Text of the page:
Many questions arise in the movie. Why did the protagonist set aside the land in his hands and go to space to complete a dangerous mission? Why did he say: “I once chose to be a guardian forever, but now I want to be a pioneer”? Why did the protagonist Cooper’s daughter Murph continue to study black holes and quantum mechanics decades after her father disappeared? Why keep sending videos to the spacecraft? In the end, it was all because she loved her father, she firmly believed that her father still existed, and she always looked forward to meeting him again. Love gave her hope.
Love is above God; love is above the time and universe. Murph and others spent their whole lives and intelligence to prove that even though human life will become extinct one day, the evidence of love and all of our contribution to the world will remain until the end of the time.
The Mitchells vs the Machines
Film review by K. Shea
The Mitchells vs The Machines on Netflix is an animated film released on April 30, 2021. The Mitchell family is a chaotic, dysfunctional, but funny family. This certainly isn’t the family I would picture fighting robots. Katie is a super-creative young woman who loves film. Her plans to go to film school change suddenly when her dad cancels her flight and makes a family road trip to drop her off. Unfortunately, they get trapped in a robot apocalypse on their way.
While this is a serious topic, the film is really funny. Their dog, Monchi, is ridiculously funny. He’s a round pug who can’t catch anything and keeps trying to lick the dad’s mouth. Two malfunctioning robots befriend the family and bring a lot of laughs. The mom makes me laugh also. One minute she threatens to destroy a robot and then turns around and says “mommy’s here” to her son. She claims to be used to chaos since she’s a first grade teacher.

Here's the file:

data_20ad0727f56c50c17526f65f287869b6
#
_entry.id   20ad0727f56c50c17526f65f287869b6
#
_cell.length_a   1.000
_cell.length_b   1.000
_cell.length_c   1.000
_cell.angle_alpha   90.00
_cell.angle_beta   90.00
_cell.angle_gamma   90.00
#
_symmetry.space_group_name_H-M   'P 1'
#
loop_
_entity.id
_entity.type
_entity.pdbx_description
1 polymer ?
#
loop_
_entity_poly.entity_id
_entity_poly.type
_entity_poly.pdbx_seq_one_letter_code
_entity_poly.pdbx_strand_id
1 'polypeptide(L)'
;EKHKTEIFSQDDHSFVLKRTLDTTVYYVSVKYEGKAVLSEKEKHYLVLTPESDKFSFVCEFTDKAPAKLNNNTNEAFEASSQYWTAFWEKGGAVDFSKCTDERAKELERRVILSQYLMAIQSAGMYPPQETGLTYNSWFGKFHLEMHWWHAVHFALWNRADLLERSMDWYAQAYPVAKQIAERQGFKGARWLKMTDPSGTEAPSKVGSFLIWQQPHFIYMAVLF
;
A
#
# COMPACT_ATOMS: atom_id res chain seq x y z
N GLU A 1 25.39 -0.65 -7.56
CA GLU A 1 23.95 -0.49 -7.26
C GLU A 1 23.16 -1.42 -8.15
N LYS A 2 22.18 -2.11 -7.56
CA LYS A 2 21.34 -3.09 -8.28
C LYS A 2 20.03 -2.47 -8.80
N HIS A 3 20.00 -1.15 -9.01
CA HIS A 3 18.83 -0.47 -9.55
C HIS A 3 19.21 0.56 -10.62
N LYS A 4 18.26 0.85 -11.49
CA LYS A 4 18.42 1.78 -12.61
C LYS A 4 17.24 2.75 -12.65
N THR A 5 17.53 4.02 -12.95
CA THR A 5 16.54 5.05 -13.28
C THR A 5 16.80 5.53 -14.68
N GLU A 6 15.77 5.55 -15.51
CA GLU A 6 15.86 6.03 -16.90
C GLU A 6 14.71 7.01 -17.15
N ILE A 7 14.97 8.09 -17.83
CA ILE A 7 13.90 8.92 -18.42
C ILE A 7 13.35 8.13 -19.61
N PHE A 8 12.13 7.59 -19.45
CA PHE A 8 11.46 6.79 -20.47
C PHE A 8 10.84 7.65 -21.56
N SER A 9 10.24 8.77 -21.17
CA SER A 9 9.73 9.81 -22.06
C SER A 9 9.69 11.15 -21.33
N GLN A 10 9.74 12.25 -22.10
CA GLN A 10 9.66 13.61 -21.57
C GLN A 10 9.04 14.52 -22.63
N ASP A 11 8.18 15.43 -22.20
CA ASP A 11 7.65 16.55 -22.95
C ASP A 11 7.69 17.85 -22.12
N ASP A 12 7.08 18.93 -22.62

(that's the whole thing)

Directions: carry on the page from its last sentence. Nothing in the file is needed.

The animation in this film is extremely unique. The creators tried to give the characters a “hand-drawn” look. The colours looked like they are painted with watercolour. In contrast, the robots are very simple and digital. Katie’s imagination is expressed with emojis, cartoons, and her own film creations.
I would give this film five stars. It’s hilarious, thoughtful, and deals with some big issues such as family conflict. I’d watch it again just to see all the funny moments with the little pug. This is a great film for teens to watch with their parents because there’s humour for everyone. It also makes us think about our use of technology.
BounceBack® is a free skill-building program managed by the Canadian Mental Health Association (CMHA). It is designed to help adults and youth 15+ manage low mood, mild to moderate depression and anxiety, stress or worry.
The Employment and Education Centre is assisting students with finding employment and summer jobs.
Contact Bill at email@example.com or 613-498-2111 ext.239 to get started.